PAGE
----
From Man From U.N.C.L.E. Fan to F.B.I. Whistleblower: The Coleen Rowley Story.

Coleen Rowley’s email signature is a quote by Edward Abbey: “Power is always dangerous. Power attracts the worst and corrupts the best.”

This couldn’t be more apt once you know her history. Rowley is best known for being a FBI whistleblower, exposing issues leading up to 9/11.

Rowley grew up in New Hampton, Iowa and was valedictorian of her high school class. After graduating from college with a BA in French, she received a JD from the University of Iowa College of Law. The following year, she became a special agent with the FBI.

Like most young people, Rowley was influenced by TV shows and movies. In her case, however, they were ones that portrayed law enforcement and the spy world as exciting and heroic public service. In fifth grade, “Man From U.N.C.L.E.” was her favorite show – so much so that she wrote to her local newspaper asking what U.N.C.L.E.’s address was so she could get information. The editor actually wrote back, telling Rowley that the show was fictional, but sharing the address of a similar organization in the U.S. called the FBI.

“Unfortunately, when I then wrote to the FBI, they sent me J. Edgar Hoover’s “99 Facts About the FBI,” one of which was that women were not allowed to become FBI agents,” recalls Rowley. “I figured that would not last, however, and in fact that sex discrimination ended as I went through college and law school and kept pursuing the FBI agent career.”

In the beginning, she was assigned to the Omaha, Nebraska, and Jackson, MS divisions. A few years later, she spent six years working in the NYC field office. There, Rowley worked mostly on wiretaps relating to mob-connected construction extortion schemes that ended up in criminal racketeering prosecutions of most of the hierarchy of four big La Cosa Nostra (LCN) “families.”

After a few temporary assignments, including one at the U.S. Embassy in Paris, Rowley was transferred to the FBI’s MN field office where she became Chief Division Counsel. This meant having oversight of the Freedom of Information, Forfeiture, Victim-Witness, and Community Outreach programs. This is where her story gets even more interesting.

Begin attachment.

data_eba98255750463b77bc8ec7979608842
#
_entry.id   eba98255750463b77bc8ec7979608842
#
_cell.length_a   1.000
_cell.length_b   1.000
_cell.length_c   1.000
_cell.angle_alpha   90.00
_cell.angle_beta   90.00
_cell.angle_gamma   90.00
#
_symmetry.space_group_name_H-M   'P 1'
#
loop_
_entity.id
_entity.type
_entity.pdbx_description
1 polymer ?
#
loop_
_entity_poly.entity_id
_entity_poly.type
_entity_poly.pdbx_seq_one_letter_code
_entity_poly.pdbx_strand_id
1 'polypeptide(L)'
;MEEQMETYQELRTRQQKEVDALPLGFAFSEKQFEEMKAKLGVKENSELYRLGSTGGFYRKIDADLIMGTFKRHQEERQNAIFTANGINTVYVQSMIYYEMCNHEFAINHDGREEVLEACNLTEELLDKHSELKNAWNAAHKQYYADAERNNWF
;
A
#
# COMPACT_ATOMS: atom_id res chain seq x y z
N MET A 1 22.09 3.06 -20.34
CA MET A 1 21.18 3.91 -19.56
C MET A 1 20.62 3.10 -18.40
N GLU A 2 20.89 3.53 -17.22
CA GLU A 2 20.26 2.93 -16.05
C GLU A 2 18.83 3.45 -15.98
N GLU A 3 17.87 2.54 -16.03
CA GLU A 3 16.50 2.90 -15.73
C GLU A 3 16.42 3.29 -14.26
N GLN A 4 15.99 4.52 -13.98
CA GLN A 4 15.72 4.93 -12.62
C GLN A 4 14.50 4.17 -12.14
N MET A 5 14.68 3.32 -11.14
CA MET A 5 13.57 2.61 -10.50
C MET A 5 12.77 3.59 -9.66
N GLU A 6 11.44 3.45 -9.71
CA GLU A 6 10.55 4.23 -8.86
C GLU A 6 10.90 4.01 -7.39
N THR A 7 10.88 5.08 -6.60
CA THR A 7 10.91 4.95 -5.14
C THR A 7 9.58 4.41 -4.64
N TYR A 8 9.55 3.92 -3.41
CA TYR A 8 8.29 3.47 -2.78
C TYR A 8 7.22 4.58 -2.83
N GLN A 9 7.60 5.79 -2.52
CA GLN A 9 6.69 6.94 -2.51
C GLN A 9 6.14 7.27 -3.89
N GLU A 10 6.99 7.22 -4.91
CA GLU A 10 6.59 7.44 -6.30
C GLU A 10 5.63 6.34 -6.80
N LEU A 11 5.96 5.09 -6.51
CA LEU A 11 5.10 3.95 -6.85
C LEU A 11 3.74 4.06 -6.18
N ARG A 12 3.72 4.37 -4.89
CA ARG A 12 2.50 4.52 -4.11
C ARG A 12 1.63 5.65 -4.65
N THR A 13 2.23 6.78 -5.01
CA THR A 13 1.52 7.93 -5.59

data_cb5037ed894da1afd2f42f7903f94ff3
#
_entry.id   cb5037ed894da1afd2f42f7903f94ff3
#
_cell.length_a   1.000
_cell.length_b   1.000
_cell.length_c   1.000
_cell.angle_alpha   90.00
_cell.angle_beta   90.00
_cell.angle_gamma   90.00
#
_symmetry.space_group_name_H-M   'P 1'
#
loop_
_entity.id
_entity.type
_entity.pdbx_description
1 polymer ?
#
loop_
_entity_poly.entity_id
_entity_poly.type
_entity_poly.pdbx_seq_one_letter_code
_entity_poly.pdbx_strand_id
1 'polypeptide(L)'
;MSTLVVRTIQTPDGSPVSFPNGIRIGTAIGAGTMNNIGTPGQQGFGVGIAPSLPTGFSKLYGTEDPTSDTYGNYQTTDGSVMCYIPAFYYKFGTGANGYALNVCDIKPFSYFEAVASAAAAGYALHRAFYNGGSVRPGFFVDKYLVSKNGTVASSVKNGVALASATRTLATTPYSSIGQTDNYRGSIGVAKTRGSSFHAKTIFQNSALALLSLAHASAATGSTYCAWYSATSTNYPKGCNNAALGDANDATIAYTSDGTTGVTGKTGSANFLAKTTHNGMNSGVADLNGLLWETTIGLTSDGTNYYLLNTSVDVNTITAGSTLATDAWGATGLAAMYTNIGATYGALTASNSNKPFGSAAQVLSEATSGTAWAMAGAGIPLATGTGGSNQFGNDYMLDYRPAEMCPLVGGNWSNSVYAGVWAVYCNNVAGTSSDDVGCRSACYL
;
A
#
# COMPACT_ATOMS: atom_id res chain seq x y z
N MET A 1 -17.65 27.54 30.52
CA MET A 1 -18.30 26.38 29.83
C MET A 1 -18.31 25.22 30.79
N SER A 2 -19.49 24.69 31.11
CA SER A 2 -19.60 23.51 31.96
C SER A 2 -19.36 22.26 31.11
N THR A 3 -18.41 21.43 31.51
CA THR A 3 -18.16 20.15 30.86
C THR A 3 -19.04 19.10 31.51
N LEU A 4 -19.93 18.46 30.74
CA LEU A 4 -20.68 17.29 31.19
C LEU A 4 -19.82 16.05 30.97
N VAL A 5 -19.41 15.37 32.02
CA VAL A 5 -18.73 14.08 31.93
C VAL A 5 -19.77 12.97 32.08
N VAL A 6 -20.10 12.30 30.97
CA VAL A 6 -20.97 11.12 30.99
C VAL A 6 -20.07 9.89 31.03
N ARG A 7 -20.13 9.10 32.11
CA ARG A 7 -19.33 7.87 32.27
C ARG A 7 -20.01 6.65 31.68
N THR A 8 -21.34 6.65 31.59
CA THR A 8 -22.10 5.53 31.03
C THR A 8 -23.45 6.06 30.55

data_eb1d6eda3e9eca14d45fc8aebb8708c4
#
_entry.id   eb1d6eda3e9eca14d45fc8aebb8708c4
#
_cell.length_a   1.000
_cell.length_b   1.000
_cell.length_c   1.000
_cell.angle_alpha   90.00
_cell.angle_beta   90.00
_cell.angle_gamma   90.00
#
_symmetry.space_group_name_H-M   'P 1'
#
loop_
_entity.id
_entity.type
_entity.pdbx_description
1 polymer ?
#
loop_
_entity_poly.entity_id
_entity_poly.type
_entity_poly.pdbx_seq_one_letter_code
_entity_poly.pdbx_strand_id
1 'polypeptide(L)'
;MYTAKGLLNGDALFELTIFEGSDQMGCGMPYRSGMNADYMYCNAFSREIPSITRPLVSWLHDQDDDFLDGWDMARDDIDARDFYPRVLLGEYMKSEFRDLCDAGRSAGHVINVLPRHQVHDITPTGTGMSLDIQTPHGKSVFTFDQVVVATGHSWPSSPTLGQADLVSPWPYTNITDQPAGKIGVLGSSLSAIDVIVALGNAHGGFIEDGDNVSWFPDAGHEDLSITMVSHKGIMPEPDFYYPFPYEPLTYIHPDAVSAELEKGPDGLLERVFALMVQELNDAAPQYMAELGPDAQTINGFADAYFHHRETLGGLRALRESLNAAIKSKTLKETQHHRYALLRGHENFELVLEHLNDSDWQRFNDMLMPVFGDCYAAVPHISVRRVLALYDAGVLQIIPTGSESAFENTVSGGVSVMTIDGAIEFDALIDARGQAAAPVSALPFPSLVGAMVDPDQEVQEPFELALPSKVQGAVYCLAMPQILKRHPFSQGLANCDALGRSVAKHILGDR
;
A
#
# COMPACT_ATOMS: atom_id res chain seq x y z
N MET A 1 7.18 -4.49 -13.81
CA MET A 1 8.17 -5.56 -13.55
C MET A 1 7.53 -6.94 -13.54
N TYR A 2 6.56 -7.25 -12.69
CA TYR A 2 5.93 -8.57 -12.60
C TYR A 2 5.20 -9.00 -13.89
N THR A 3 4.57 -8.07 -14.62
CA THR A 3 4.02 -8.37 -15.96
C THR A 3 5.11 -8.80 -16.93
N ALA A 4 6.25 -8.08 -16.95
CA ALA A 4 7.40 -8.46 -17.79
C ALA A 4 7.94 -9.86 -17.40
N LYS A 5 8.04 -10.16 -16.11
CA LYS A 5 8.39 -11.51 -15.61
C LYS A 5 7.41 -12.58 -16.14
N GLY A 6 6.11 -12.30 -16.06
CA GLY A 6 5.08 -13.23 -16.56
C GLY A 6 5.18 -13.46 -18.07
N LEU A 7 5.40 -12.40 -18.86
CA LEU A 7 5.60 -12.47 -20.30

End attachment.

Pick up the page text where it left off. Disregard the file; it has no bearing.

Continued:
As Rowley tells it: “A FBI case agent and INS agent on the Minneapolis Joint Terrorism Task Force quickly investigated after local flight instructors became whistleblowers, tipping the FBI off to their most suspicious student pilot, Zacarias Moussaoui in mid-August 2001. The agents conducted interviews and became so suspicious of the French Moroccan that they immediately took Moussaoui into INS custody since his visa had lapsed. Then they sent off requests to Paris and London authorities for more background information. When the information quickly came back from French authorities confirming Moussaoui’s connection to a Chechen terrorist group whose head was connected to Osama bin Laden, the case agent quickly put together an emergency request of the Foreign Intelligence Surveillance Court to search all of Moussaoui’s belongings.

But FBI Headquarters supervisory personnel were reticent to follow through with the Foreign Intelligence Surveillance Act (FISA) request for a lot of reasons. They (mistakenly) claimed there was insufficient probable cause to believe that Moussaoui was acting as an agent of a terrorist group. But there were other reasons they were career risk averse, plus the entire FISA law suffered at the time from contradictory guidance from the Department of Justice (DOJ) and pre-existing mistaken legal interpretations.